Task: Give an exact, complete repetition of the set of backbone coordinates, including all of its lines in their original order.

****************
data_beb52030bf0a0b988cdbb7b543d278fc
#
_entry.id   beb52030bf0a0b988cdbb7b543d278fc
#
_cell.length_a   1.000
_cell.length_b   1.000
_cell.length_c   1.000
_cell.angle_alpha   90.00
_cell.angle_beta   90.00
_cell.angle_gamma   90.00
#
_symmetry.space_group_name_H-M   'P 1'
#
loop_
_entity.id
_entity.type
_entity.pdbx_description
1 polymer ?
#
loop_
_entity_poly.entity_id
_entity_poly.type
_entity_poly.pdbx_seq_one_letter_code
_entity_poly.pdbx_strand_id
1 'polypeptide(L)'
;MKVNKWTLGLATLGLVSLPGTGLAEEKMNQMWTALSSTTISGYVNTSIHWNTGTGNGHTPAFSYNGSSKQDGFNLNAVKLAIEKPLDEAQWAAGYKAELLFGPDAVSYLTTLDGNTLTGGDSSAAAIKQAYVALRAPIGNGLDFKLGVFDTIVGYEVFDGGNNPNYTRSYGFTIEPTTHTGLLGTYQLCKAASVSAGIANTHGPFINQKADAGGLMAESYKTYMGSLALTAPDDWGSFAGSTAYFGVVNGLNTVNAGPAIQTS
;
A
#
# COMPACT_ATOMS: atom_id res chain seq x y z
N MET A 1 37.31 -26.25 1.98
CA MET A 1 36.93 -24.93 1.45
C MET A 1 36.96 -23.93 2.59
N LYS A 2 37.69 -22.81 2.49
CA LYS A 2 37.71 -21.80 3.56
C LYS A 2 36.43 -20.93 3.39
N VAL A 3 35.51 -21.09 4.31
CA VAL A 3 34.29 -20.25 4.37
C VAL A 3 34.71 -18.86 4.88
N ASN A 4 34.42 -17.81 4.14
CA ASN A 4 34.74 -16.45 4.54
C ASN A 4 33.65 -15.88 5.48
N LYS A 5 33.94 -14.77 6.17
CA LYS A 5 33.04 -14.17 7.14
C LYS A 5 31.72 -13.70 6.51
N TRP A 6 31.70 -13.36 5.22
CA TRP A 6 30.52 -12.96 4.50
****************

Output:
data_beb52030bf0a0b988cdbb7b543d278fc
#
_entry.id   beb52030bf0a0b988cdbb7b543d278fc
#
_cell.length_a   1.000
_cell.length_b   1.000
_cell.length_c   1.000
_cell.angle_alpha   90.00
_cell.angle_beta   90.00
_cell.angle_gamma   90.00
#
_symmetry.space_group_name_H-M   'P 1'
#
loop_
_entity.id
_entity.type
_entity.pdbx_description
1 polymer ?
#
loop_
_entity_poly.entity_id
_entity_poly.type
_entity_poly.pdbx_seq_one_letter_code
_entity_poly.pdbx_strand_id
1 'polypeptide(L)'
;MKVNKWTLGLATLGLVSLPGTGLAEEKMNQMWTALSSTTISGYVNTSIHWNTGTGNGHTPAFSYNGSSKQDGFNLNAVKLAIEKPLDEAQWAAGYKAELLFGPDAVSYLTTLDGNTLTGGDSSAAAIKQAYVALRAPIGNGLDFKLGVFDTIVGYEVFDGGNNPNYTRSYGFTIEPTTHTGLLGTYQLCKAASVSAGIANTHGPFINQKADAGGLMAESYKTYMGSLALTAPDDWGSFAGSTAYFGVVNGLNTVNAGPAIQTS
;
A
#
# COMPACT_ATOMS: atom_id res chain seq x y z
N MET A 1 37.31 -26.25 1.98
CA MET A 1 36.93 -24.93 1.45
C MET A 1 36.96 -23.93 2.59
N LYS A 2 37.69 -22.81 2.49
CA LYS A 2 37.71 -21.80 3.56
C LYS A 2 36.43 -20.93 3.39
N VAL A 3 35.51 -21.09 4.31
CA VAL A 3 34.29 -20.25 4.37
C VAL A 3 34.71 -18.86 4.88
N ASN A 4 34.42 -17.81 4.14
CA ASN A 4 34.74 -16.45 4.54
C ASN A 4 33.65 -15.88 5.48
N LYS A 5 33.94 -14.77 6.17
CA LYS A 5 33.04 -14.17 7.14
C LYS A 5 31.72 -13.70 6.51
N TRP A 6 31.70 -13.36 5.22
CA TRP A 6 30.52 -12.96 4.50